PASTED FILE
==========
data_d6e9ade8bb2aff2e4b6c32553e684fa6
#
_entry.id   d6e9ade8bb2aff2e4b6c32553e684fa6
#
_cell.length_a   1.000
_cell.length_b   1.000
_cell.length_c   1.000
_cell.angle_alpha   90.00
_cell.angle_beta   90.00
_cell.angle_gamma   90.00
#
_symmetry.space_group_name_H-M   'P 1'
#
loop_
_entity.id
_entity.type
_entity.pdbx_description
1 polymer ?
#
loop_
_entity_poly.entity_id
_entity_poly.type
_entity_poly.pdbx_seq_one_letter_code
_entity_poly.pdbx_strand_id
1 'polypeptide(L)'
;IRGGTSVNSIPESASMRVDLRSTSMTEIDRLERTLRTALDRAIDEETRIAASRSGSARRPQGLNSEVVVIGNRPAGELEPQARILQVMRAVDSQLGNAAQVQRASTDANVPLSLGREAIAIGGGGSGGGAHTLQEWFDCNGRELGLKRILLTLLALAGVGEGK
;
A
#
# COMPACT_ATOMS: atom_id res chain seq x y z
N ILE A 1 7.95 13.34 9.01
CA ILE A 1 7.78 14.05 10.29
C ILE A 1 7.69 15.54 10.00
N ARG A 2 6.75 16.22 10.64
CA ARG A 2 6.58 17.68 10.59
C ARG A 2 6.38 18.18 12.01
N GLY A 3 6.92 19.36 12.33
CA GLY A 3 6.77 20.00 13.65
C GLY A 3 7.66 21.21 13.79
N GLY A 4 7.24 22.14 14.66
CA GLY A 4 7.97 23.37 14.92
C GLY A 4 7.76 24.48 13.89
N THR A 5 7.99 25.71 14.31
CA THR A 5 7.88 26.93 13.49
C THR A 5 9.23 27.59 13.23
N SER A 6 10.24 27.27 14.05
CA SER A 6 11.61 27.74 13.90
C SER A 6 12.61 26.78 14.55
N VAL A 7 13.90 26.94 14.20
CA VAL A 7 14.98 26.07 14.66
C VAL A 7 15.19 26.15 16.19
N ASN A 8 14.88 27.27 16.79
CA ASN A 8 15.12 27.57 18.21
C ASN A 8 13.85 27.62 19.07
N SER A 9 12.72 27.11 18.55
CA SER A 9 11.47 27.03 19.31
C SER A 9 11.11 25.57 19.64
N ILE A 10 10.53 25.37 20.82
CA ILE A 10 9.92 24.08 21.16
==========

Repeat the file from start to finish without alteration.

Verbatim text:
data_d6e9ade8bb2aff2e4b6c32553e684fa6
#
_entry.id   d6e9ade8bb2aff2e4b6c32553e684fa6
#
_cell.length_a   1.000
_cell.length_b   1.000
_cell.length_c   1.000
_cell.angle_alpha   90.00
_cell.angle_beta   90.00
_cell.angle_gamma   90.00
#
_symmetry.space_group_name_H-M   'P 1'
#
loop_
_entity.id
_entity.type
_entity.pdbx_description
1 polymer ?
#
loop_
_entity_poly.entity_id
_entity_poly.type
_entity_poly.pdbx_seq_one_letter_code
_entity_poly.pdbx_strand_id
1 'polypeptide(L)'
;IRGGTSVNSIPESASMRVDLRSTSMTEIDRLERTLRTALDRAIDEETRIAASRSGSARRPQGLNSEVVVIGNRPAGELEPQARILQVMRAVDSQLGNAAQVQRASTDANVPLSLGREAIAIGGGGSGGGAHTLQEWFDCNGRELGLKRILLTLLALAGVGEGK
;
A
#
# COMPACT_ATOMS: atom_id res chain seq x y z
N ILE A 1 7.95 13.34 9.01
CA ILE A 1 7.78 14.05 10.29
C ILE A 1 7.69 15.54 10.00
N ARG A 2 6.75 16.22 10.64
CA ARG A 2 6.58 17.68 10.59
C ARG A 2 6.38 18.18 12.01
N GLY A 3 6.92 19.36 12.33
CA GLY A 3 6.77 20.00 13.65
C GLY A 3 7.66 21.21 13.79
N GLY A 4 7.24 22.14 14.66
CA GLY A 4 7.97 23.37 14.92
C GLY A 4 7.76 24.48 13.89
N THR A 5 7.99 25.71 14.31
CA THR A 5 7.88 26.93 13.49
C THR A 5 9.23 27.59 13.23
N SER A 6 10.24 27.27 14.05
CA SER A 6 11.61 27.74 13.90
C SER A 6 12.61 26.78 14.55
N VAL A 7 13.90 26.94 14.20
CA VAL A 7 14.98 26.07 14.66
C VAL A 7 15.19 26.15 16.19
N ASN A 8 14.88 27.27 16.79
CA ASN A 8 15.12 27.57 18.21
C ASN A 8 13.85 27.62 19.07
N SER A 9 12.72 27.11 18.55
CA SER A 9 11.47 27.03 19.31
C SER A 9 11.11 25.57 19.64
N ILE A 10 10.53 25.37 20.82
CA ILE A 10 9.92 24.08 21.16